A Sketch Towards Immigration Reform

Above: Naturalization ceremony for U.S. Service Members, 2010

On March 6th, 2018, Jeff Sessions — the Attorney General of the United States — turned to the rhetorical specter of the Mayor of Oakland lingering in the room after the latter had issued a warning to her constituents regarding a possible raid by ICE and asked, “How dare you?

Indeed — how dare the Mayor of Oakland warn the community of a possible raid when one woman detained by ICE has spent up to 60 hours in solitary confinement in response to claims she recant her experience of sexual abuse; when 92 immigrants were left shackled on a plane for two days in ‘Slave Ship’ conditions; when someone was deported because they got into college; when border patrol agents kick over bottles of water left for immigrants; when a pregnant rape survivor was detained for six months (and where a spokesperson said to one reporter that the organization doesn’t detain pregnant women); when someone who served two tours in Afghanistan and has two children is detained and faces deportation; when immigrants with no criminal record are seemingly arrested and deported for their activism; when fathers are arrested after dropping their children off at school; when two year-olds are interviewed; when a seven year-old is detained for four months, separated from their mother; when a man whose wife has cancer will be deported, leaving him unable to take care of her or their two children; when someone can be labeled as being part of a gang when all that’s known about them is that they entered the country illegally; when immigration agents staked out the hospital room of 10-year-old undocumented girl with cerebral palsy; where “at least 20 immigrant women held at a San Diego, California ICE immigrant detention center fainted or vomited after a floor stripping chemical overwhelmed a unit”; where a mother is detained after attending a meeting to apply for citizenship (which is a pattern repeated elsewhere); and where neighbors are encouraged to snitch on each other for reasons that don’t necessarily seem to have grounding in the law.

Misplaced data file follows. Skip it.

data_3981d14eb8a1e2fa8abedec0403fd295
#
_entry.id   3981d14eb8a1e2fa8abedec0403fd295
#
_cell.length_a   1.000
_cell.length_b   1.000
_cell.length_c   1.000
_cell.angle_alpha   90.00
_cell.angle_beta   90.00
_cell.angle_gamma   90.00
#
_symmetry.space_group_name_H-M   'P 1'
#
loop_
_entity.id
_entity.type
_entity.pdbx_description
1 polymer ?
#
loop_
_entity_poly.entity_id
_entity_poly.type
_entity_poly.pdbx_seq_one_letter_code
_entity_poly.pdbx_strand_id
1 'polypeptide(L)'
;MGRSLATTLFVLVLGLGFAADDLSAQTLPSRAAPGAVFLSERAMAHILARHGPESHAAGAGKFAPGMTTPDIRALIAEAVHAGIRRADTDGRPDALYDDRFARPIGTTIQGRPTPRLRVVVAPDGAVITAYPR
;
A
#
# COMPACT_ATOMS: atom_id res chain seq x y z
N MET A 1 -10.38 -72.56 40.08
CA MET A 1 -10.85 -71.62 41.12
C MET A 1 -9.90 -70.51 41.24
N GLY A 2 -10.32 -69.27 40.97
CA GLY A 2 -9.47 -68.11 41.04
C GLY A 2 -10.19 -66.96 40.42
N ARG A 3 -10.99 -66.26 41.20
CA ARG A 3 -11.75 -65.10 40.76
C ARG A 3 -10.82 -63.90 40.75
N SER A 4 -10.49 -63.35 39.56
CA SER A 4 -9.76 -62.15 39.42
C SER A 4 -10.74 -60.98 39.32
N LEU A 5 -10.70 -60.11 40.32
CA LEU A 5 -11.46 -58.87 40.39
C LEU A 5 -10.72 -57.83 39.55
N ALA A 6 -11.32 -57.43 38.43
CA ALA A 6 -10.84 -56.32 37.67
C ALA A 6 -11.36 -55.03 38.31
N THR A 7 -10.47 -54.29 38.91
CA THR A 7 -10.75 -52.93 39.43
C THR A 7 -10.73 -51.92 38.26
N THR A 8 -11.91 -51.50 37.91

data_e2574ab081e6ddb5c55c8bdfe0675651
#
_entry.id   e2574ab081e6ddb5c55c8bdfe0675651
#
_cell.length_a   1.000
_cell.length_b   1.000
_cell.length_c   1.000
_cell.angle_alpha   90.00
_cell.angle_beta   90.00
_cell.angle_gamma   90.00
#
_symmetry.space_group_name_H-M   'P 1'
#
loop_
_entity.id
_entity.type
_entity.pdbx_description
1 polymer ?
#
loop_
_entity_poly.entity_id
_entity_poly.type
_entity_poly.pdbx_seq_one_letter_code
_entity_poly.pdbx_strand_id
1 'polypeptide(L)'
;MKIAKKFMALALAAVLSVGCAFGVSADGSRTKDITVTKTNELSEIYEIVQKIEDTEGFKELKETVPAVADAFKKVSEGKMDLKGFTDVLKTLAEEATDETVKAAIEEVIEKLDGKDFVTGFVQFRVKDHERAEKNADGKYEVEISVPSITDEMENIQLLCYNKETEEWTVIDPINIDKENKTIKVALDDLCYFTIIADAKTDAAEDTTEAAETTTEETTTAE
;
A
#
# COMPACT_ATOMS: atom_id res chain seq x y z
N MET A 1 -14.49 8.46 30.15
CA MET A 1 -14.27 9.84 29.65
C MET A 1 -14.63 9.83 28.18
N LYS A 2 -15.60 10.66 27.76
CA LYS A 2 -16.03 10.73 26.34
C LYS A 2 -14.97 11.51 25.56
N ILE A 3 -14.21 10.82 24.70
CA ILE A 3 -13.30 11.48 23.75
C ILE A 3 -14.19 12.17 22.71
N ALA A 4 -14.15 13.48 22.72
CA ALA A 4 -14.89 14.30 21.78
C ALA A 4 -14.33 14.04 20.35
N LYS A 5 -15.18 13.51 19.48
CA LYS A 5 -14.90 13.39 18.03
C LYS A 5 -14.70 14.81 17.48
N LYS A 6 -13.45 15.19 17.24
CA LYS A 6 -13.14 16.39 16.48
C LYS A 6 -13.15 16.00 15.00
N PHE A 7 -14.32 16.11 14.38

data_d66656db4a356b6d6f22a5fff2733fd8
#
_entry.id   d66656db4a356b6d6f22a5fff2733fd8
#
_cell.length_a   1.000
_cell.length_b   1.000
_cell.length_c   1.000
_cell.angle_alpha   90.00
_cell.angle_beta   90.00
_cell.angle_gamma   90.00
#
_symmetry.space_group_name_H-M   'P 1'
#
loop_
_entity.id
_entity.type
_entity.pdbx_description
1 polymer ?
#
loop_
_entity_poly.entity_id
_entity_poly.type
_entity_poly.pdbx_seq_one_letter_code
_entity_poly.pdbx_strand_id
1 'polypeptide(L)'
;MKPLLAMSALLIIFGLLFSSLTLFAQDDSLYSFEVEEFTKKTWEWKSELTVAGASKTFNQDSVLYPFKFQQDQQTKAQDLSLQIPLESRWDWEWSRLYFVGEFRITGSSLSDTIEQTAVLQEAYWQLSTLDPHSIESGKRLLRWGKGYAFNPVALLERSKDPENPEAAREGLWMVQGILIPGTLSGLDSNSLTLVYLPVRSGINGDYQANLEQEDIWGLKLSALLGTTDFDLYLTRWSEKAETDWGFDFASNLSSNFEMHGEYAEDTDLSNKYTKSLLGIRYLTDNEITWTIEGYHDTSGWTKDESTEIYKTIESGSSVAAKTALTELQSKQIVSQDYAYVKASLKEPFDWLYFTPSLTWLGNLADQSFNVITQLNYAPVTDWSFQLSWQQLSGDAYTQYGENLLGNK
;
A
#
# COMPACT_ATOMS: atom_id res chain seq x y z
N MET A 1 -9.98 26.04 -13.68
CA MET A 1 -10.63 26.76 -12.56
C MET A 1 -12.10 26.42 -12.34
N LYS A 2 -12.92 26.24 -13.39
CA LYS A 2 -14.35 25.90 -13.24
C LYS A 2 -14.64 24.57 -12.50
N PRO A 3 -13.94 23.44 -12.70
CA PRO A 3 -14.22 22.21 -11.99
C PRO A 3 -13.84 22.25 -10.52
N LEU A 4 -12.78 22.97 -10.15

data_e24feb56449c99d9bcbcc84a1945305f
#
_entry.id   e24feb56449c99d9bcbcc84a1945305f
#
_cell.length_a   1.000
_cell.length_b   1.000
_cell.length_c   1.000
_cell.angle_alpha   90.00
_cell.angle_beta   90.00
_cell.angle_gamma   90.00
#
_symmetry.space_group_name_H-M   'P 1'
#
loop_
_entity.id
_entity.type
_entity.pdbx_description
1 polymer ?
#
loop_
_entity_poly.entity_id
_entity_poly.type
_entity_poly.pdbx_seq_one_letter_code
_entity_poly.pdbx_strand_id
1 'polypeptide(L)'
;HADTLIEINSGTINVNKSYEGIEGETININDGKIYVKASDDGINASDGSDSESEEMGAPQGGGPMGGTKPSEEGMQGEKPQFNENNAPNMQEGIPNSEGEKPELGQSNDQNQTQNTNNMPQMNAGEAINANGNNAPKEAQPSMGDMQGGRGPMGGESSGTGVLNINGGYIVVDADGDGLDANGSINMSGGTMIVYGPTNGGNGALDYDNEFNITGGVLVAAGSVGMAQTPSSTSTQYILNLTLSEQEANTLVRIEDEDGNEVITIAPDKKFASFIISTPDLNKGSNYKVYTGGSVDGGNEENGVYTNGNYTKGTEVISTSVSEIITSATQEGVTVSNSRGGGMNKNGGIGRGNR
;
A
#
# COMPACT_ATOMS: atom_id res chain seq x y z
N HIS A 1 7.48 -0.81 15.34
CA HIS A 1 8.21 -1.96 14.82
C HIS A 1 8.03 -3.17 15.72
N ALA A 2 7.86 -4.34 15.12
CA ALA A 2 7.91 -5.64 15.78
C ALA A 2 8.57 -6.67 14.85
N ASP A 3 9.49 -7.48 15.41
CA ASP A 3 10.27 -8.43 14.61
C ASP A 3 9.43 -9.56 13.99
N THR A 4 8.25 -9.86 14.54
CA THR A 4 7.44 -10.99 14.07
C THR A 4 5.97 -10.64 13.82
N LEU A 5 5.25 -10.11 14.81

How dare she get in the way of any of that? How dare she not unambiguously endorse this? How dare the writer of this piece engage in such a transparent piece of rhetorical maneuvering that someone even vaguely familiar with the shape of modern political rhetoric could see it coming from a mile away?